By contrast, here is Robert Pack’s closing thoughts on Home Burial:

The failure to allow mourning to be transformed into catharsis leads not only to melancholy and gloom,  but also, in Frost’s poem, to misanthropy. Indeed, the wife’s mourning, her faithfulness to death, exacerbates her hostility toward her husband and further perverts the sexual tension between them into a contagious hatred that seems likely to lead to overt aggression. This aggression is implicit in the husband’s final words… [Belief and Uncertainty in the Poetry of Robert Frost p. 104]

In Pack’s closing thoughts, we have two victims, not one. But even in Pack’s reading, he takes the threat of overt aggression to be a real one. But perhaps the most nuanced reading is Richard Poirier’s:

…her grievances are not and cannot be the equivalent of her grief, and so she necessarily rejects what to her cannot help but sound like condescension. Her movement out of the house, out of discord, and into a literal “extravagancy” on the road leads again to his assertion of masculine threat and will, though this is now so tempered by an evident love and toleration and concern that the threat sounds more like a plea and an admission of helplessness. [Robert Frost: The Work of Knowing p. 134]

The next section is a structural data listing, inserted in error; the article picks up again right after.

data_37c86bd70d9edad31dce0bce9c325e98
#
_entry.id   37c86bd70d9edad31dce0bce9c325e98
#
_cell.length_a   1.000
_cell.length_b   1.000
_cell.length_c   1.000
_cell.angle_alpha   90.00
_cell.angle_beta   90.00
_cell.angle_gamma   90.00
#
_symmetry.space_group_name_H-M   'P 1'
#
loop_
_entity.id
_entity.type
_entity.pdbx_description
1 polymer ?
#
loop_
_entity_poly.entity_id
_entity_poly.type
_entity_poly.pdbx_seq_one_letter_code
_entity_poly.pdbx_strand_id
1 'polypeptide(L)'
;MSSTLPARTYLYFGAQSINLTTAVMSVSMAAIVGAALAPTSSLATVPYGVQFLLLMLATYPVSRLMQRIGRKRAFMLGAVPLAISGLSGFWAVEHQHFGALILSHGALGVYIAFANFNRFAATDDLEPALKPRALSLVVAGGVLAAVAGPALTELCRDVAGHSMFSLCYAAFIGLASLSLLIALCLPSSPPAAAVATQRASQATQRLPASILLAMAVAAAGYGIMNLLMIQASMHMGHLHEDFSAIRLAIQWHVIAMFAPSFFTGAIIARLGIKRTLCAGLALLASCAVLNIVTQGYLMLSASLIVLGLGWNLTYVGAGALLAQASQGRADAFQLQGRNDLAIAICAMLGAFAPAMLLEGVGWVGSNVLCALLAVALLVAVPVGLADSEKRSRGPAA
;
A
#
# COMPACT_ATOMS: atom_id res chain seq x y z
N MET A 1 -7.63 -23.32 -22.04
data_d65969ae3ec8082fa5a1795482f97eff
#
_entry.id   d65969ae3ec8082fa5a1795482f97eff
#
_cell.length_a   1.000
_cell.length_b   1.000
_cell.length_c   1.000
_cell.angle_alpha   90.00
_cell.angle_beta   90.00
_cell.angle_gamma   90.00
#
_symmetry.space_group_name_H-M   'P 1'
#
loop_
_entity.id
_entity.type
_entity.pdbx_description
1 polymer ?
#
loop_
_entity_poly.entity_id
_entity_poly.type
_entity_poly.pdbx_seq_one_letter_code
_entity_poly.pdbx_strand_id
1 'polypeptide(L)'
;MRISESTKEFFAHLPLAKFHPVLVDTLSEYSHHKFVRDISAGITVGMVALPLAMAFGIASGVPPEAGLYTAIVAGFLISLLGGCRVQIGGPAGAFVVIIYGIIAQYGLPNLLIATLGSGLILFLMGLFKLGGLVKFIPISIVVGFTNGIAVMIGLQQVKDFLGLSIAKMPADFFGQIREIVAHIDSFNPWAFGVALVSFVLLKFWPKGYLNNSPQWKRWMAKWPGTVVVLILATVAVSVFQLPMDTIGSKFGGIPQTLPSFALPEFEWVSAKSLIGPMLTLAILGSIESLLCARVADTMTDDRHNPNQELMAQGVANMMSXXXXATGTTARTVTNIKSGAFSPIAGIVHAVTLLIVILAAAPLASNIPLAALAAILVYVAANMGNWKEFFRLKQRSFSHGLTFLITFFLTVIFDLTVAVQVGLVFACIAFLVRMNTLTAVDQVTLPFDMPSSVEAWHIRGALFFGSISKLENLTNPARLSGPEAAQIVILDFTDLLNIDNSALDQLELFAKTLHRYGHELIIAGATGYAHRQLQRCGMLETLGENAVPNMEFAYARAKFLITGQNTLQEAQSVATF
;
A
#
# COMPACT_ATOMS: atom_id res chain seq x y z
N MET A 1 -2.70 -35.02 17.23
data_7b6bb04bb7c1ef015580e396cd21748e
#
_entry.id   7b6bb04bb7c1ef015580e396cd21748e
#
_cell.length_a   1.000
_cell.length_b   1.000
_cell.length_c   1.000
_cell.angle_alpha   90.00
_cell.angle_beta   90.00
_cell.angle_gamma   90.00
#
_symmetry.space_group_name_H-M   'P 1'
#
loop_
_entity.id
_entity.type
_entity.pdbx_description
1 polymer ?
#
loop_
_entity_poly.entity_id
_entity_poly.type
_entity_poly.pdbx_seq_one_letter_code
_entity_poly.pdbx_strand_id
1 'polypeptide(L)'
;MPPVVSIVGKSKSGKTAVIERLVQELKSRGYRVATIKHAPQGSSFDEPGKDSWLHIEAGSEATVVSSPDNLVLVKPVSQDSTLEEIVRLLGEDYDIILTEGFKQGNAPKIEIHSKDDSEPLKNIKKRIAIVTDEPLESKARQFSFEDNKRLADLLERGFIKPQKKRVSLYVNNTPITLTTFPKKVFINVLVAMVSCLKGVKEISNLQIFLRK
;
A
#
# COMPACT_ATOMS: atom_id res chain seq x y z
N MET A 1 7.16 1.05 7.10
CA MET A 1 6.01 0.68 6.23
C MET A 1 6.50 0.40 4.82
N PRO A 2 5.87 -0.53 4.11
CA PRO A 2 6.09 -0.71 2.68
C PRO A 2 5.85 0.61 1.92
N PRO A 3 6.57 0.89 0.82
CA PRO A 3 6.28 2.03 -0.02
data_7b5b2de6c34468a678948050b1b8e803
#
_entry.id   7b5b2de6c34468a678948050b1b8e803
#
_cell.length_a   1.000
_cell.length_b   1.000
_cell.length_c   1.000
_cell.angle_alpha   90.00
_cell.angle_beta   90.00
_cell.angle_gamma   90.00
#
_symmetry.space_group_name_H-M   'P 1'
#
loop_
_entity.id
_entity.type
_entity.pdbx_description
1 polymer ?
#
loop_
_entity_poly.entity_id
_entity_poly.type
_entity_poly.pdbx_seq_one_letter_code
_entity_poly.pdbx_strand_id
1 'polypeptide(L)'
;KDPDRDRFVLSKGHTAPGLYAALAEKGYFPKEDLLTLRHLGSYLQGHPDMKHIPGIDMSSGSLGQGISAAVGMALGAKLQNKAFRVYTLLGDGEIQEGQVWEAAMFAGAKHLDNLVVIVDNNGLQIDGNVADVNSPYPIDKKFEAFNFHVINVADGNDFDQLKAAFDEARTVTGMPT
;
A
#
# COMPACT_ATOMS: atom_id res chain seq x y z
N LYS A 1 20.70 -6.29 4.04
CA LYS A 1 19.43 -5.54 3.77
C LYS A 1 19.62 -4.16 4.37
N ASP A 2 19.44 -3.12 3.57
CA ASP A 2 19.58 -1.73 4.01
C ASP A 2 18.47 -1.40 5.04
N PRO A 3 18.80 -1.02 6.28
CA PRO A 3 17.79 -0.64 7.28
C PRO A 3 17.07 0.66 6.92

If the poem had ended with an exclamation point , I will!, then I might be inclined to doubt Poirier’s reading, but it ends with a dash, I will!—

There is a lack of finality. If the threat of force were real, then why wait? The husband could easily bar his wife from leaving. But he doesn’t. Implicit in his “threat” to find her is the fact that he won’t prevent her from leaving. If he’s not going to use physical force then what does that leave him? Threats? Cajoling? Pleading? The implicit admission of helplessness? She has, as other readers of commented, unmanned him.

All he can do, as Randall Jarrell writes, his throw his weight around.

If anything, the poem ends in a kind of stranglehold in which both are each others’ victim.